On the afternoon of August 19, 1812, about 400 miles southeast of Halifax, Nova Scotia, the USS Constitution knocked the masts off the British warship HMS Guerriere. The battle earned the U.S. ship the nickname “Old Ironsides,” in no small part due to the density of American oak, which repelled cannon shots better than the less-dense oak from Europe. Today the USS Constitution, with 215 years of service, is the longest-serving warship in the U.S. Navy.
Back in the 1790s, the U.S. faced an uncertain world of revolutions, rising superpowers, and piracy off the coasts of Africa. The Naval Act of 1794 created the first U.S. Navy ships since the Revolutionary War, including the USS Constitution.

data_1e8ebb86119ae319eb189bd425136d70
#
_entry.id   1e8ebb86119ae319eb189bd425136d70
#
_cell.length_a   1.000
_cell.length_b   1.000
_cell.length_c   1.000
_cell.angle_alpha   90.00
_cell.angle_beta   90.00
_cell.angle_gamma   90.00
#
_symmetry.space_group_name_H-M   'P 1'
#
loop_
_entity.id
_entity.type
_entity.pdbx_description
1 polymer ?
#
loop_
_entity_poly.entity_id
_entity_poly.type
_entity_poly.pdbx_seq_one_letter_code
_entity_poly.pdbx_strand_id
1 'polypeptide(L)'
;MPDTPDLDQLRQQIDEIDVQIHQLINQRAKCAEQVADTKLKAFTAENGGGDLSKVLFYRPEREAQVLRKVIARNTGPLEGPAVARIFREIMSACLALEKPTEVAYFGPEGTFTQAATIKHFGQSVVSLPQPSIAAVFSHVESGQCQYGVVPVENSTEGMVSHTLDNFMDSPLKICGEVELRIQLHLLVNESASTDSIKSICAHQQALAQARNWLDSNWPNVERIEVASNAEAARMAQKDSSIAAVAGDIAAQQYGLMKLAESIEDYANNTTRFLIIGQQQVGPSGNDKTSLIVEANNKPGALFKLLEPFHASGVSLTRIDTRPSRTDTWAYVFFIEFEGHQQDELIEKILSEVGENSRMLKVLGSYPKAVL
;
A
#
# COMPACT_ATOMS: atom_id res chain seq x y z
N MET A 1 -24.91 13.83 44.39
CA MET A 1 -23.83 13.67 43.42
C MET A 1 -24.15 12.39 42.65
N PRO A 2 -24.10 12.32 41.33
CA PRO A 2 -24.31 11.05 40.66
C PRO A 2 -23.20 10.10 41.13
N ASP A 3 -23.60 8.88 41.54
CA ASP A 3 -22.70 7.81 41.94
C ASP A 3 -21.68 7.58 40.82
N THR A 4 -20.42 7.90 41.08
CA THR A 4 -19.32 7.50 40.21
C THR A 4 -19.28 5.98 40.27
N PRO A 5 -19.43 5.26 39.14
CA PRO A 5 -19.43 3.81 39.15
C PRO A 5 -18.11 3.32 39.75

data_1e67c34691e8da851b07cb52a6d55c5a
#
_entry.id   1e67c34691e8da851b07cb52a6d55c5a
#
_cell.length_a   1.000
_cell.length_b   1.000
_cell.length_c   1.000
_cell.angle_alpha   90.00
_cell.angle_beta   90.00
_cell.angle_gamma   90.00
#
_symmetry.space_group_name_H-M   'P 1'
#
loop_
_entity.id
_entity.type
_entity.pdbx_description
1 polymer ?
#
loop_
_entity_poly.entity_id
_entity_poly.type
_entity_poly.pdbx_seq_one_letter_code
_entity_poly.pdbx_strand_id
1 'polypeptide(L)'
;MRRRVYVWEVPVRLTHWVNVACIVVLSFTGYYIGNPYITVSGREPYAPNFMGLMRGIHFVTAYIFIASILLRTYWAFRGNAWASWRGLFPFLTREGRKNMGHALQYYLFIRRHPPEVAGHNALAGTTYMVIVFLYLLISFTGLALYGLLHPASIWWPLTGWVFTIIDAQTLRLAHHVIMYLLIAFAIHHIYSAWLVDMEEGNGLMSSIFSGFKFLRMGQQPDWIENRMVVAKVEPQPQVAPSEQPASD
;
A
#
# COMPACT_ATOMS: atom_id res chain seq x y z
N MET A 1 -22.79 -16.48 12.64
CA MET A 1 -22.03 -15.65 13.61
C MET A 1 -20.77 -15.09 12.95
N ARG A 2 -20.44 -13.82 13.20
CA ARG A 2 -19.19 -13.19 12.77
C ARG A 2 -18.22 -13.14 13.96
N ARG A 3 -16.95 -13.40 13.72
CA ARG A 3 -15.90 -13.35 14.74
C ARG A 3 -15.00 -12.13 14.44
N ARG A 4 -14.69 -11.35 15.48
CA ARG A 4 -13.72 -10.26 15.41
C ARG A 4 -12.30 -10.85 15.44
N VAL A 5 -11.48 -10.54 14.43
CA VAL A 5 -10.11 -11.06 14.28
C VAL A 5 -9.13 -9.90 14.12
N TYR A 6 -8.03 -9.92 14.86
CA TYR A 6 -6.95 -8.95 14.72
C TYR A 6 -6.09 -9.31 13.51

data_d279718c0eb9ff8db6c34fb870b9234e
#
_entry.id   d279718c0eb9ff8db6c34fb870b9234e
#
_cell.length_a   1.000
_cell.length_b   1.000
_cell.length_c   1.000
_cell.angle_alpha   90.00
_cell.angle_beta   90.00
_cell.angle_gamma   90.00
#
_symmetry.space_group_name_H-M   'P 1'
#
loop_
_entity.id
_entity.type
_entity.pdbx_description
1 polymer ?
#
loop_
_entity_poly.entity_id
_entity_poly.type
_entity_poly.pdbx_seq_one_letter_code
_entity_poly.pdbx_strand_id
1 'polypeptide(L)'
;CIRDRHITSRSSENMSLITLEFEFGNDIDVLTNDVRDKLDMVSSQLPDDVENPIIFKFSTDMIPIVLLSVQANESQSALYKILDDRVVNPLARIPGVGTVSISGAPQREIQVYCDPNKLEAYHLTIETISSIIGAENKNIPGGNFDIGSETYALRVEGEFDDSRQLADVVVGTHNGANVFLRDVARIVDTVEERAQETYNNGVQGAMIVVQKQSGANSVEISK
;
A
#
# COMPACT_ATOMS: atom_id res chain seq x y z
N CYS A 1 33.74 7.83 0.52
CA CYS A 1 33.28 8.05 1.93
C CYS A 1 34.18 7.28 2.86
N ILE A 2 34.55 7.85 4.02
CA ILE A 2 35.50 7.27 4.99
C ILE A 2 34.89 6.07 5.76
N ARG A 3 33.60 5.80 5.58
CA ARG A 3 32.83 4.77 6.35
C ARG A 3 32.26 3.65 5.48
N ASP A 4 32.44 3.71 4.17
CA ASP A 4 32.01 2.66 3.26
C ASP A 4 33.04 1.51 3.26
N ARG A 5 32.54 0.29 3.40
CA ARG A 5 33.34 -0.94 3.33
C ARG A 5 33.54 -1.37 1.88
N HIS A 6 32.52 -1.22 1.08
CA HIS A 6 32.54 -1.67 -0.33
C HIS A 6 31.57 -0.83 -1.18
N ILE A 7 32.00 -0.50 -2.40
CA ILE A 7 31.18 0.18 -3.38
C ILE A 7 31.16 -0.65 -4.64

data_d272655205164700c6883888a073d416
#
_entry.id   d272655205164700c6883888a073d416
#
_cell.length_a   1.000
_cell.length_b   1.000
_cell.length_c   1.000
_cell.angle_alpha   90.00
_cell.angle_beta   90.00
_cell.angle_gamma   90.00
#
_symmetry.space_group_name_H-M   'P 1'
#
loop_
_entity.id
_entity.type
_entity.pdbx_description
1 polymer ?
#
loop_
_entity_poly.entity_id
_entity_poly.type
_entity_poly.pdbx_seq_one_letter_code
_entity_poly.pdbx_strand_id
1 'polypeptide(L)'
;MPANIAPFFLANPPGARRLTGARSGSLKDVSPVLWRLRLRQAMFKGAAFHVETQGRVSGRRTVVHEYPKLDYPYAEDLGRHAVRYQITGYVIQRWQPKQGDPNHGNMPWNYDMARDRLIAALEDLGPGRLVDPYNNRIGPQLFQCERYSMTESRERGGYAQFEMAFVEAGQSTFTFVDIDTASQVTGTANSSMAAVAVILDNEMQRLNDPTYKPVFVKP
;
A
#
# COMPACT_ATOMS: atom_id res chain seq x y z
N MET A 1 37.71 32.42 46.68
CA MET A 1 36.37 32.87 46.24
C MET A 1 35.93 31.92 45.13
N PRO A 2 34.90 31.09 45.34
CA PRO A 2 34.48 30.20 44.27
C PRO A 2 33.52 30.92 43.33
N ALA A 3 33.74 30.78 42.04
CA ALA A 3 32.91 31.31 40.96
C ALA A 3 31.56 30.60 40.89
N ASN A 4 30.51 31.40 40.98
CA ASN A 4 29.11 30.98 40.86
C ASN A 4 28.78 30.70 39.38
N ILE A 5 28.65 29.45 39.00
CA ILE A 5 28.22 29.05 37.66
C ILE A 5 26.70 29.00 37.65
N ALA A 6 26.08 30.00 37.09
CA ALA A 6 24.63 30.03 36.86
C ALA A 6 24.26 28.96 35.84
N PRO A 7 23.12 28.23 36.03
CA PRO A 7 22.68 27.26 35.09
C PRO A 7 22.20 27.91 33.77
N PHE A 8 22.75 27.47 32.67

Two very important and competing threats influenced the construction of the USS Constitution. The first was pirate attacks against American merchant ships in the Mediterranean. To outgun these pirates, the ship carried 44 heavy cannons.
The second challenge was the threat of the more-established European navies, which maintained much larger warships than those of the U.S. Called “ships of the line,” they were massive, heavily armed, and held hundreds of crewmen and marines. The USS Constitution was built to outgun any ship the same size or smaller, and at the same time to sail faster than any bigger ship.
Crucial to those goals was a narrow body and a lot of sails: 42,710 square feet of sail on three masts, to be exact.
Today, the USS Constitution is both a commissioned naval vessel and a living museum in Boston Harbor.
Kelsey D. Atherton is a defense technology journalist based in Albuquerque, New Mexico. His work on drones, lethal AI, and nuclear weapons has appeared in Slate, The New York Times, Foreign Policy, and elsewhere.